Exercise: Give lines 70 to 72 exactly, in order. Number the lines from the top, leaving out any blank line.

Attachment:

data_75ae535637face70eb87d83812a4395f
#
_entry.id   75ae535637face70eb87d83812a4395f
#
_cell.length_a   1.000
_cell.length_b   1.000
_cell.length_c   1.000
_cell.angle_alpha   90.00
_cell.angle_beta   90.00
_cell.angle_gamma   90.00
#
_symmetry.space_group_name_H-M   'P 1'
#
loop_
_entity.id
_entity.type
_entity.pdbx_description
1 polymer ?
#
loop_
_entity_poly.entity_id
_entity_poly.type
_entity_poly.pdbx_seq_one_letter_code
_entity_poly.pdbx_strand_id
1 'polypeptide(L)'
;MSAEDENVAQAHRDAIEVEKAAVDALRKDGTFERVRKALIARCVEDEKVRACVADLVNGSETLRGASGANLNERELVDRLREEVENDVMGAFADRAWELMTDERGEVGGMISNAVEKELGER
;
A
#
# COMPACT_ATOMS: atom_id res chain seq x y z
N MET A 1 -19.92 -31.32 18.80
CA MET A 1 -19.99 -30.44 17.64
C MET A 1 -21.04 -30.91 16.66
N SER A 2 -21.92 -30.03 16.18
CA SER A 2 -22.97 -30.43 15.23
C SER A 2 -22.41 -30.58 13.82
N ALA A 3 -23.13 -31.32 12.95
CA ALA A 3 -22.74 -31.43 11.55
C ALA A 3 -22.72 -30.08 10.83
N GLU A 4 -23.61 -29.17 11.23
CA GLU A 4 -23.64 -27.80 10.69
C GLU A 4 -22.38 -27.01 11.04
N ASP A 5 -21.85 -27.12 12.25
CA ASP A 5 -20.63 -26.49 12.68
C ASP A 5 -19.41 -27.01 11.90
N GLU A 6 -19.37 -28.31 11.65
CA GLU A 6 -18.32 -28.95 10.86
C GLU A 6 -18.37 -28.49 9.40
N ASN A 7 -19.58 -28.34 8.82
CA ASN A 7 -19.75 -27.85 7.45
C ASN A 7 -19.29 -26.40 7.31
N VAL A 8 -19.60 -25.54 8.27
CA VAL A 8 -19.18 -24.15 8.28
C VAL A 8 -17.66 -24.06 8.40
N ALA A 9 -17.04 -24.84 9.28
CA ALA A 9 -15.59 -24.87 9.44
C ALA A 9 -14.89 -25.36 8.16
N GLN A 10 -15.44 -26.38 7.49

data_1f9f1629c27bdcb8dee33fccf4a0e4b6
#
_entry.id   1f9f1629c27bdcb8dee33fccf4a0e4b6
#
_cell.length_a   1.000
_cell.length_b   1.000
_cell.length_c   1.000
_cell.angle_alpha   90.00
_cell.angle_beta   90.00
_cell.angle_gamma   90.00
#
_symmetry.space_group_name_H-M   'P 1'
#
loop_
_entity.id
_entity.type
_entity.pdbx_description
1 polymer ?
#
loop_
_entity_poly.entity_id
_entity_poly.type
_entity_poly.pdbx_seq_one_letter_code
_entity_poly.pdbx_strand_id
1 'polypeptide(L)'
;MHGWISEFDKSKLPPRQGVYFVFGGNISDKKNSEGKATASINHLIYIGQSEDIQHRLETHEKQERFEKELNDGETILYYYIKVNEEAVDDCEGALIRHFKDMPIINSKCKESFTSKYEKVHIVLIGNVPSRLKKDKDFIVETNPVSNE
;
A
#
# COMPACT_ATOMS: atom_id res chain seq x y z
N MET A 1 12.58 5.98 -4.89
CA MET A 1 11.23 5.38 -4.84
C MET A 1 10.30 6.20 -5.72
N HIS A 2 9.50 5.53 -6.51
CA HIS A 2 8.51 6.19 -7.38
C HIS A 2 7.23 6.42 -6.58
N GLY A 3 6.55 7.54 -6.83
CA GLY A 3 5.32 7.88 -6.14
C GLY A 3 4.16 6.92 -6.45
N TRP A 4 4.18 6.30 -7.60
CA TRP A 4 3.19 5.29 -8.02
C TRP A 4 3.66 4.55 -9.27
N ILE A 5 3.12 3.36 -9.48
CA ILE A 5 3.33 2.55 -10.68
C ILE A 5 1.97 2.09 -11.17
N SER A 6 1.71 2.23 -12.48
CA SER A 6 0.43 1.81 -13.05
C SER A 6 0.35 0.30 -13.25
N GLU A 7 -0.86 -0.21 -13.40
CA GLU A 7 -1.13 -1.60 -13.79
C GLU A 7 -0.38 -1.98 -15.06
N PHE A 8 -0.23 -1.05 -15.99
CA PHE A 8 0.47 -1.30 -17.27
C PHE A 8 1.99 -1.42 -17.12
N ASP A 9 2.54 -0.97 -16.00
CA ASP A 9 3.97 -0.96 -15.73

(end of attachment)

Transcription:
_symmetry.space_group_name_H-M   'P 1'
#
loop_